Nā Leo O Ka Lāhui

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Dan Ahuna, Vice Chair, Trustee, Kauaʻi and Niʻihau

Aloha ʻāina kākou,

Nā leo o ka lāhui – the many voices of our people – represent the differing views and lived experiences that comprise our lāhui. Our differing views and lived experiences can act as our greatest strength when our pilina is rooted in aloha. Whether it be the aloha we have for our ʻohana, the lāhui, or our kulāiwi, the gift of being Kānaka ʻŌiwi is our prolific capacity to give and receive aloha.

When discussing issues impacting our lāhui, we can ascertain the best interest of our people when nā leo o ka lāhui are uplifted in aloha. Too often, our voices are silenced in an effort to disempower us as Kānaka ʻŌiwi. Yet ka wā mamua – the past – orients us in our present by providing insight into our truth as a people: we are strengthened in our aloha for one another. This encompasses the aloha we have for our kūlaiwa.

Iwi kūpuna and moepū, for example, belong to the ʻāina but repeatedly are disinterred in the interest of development. While it’s imperative that iwi kūpuna and moepū remain interred, projects like the rebuilding of the Coco Palms hotel remain ongoing even as nā leo o ka lāhui advocate for the preservation of such a sacred site. Our need to be heard distinctly correlates to our need to preserve our ʻāina as the rebuilding of the Coco Palms hotel endangers ancient burial grounds containing iwi kūpuna and moepū as well as an ancient wetland system. The egregious harm endured by iwi kūpuna and moepū in addition to the environmental degradation wrought by development is profoundly detrimental. In considering nā leo o ka lāhui, the voices of iwi kūpuna and moepū must be heard.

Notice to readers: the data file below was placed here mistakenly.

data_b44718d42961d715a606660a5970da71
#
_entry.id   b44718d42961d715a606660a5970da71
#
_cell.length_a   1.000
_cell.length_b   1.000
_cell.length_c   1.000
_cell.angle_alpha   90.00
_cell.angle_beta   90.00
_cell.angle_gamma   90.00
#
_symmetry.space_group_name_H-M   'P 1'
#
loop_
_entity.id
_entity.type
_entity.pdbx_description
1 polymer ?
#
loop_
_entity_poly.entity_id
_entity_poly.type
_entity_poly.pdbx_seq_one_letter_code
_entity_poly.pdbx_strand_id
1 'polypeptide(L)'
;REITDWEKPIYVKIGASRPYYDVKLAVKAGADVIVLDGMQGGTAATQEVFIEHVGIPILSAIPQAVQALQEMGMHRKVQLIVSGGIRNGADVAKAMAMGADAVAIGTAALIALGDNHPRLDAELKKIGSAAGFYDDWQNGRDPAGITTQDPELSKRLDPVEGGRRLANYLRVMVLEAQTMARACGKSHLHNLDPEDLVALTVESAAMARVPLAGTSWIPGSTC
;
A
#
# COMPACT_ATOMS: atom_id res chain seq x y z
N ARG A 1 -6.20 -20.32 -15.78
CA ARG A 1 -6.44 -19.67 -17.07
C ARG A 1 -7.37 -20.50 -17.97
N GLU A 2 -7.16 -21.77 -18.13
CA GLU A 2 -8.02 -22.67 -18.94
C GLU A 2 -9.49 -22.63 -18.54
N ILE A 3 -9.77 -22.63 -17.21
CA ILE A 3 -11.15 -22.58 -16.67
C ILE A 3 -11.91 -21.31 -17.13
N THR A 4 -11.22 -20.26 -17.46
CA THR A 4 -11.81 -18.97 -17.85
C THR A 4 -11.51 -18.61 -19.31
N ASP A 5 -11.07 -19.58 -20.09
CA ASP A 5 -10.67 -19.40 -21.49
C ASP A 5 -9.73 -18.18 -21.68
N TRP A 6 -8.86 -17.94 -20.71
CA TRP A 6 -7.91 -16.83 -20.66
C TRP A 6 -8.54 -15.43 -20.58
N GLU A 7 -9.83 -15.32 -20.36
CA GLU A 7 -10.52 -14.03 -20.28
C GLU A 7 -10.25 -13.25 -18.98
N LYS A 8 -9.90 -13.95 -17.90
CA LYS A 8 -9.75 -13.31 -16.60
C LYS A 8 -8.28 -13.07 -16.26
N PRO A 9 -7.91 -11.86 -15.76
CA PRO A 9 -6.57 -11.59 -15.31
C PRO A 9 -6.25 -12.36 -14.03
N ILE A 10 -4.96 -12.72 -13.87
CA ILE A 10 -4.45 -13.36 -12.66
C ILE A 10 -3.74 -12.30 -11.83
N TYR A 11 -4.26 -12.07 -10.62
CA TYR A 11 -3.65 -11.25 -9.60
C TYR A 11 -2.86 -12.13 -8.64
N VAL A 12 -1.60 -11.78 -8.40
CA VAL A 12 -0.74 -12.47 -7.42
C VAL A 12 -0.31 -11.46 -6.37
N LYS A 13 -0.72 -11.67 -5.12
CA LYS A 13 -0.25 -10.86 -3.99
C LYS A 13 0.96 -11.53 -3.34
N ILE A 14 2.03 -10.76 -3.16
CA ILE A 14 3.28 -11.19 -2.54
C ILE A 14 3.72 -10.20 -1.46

Kāhua O Kāneiolouma, a cultural site with sacred heiau and an ancient Hawaiian village, contains hale sites, fishponds, taro fields, auwai irrigation systems, and a makahiki arena dating back to the mid 1400s. While developers seek to exploit our ʻāina for profit, the allocation of resources towards the restoration of cultural sites like Kāhua O Kāneiolouma would align with the voices advocating for the preservation – not the exploitation – of our ʻāina. In considering nā leo o ka lāhui, the voice of cultural sites like Kāhua O Kāneiolouma must be heard.

Mauna a Wākea, the first born mountain son of Papa and Wākea, endures ongoing desecration in the interest of development. We as Kānaka ʻŌiwi know, however, of the sacredness of our Mauna and the importance of rising in aloha as kiaʻi. In considering nā leo o ka lāhui, the voice of Mauna a Wākea must be heard.

Wai, integral to our physical and spiritual wellbeing, is polluted and often diverted in the interest of tourism. Yet we know that wai defines our place across the pae ʻāina, assists us in caring for kalo as our elder brother, and ensures our survival as a people. In considering nā leo o ka lāhui, the voice of wai must be heard.

In a myriad of ways, what’s in the best interest of our kūlaiwi – as our mother and as our kupuna – is in our best interest. Our aloha we share for each other is but a mirror of the aloha we share for her. In rooting our pilina in aloha, we connect ourselves back together as one with our kūlaiwi ensuring our success as a people now and to come.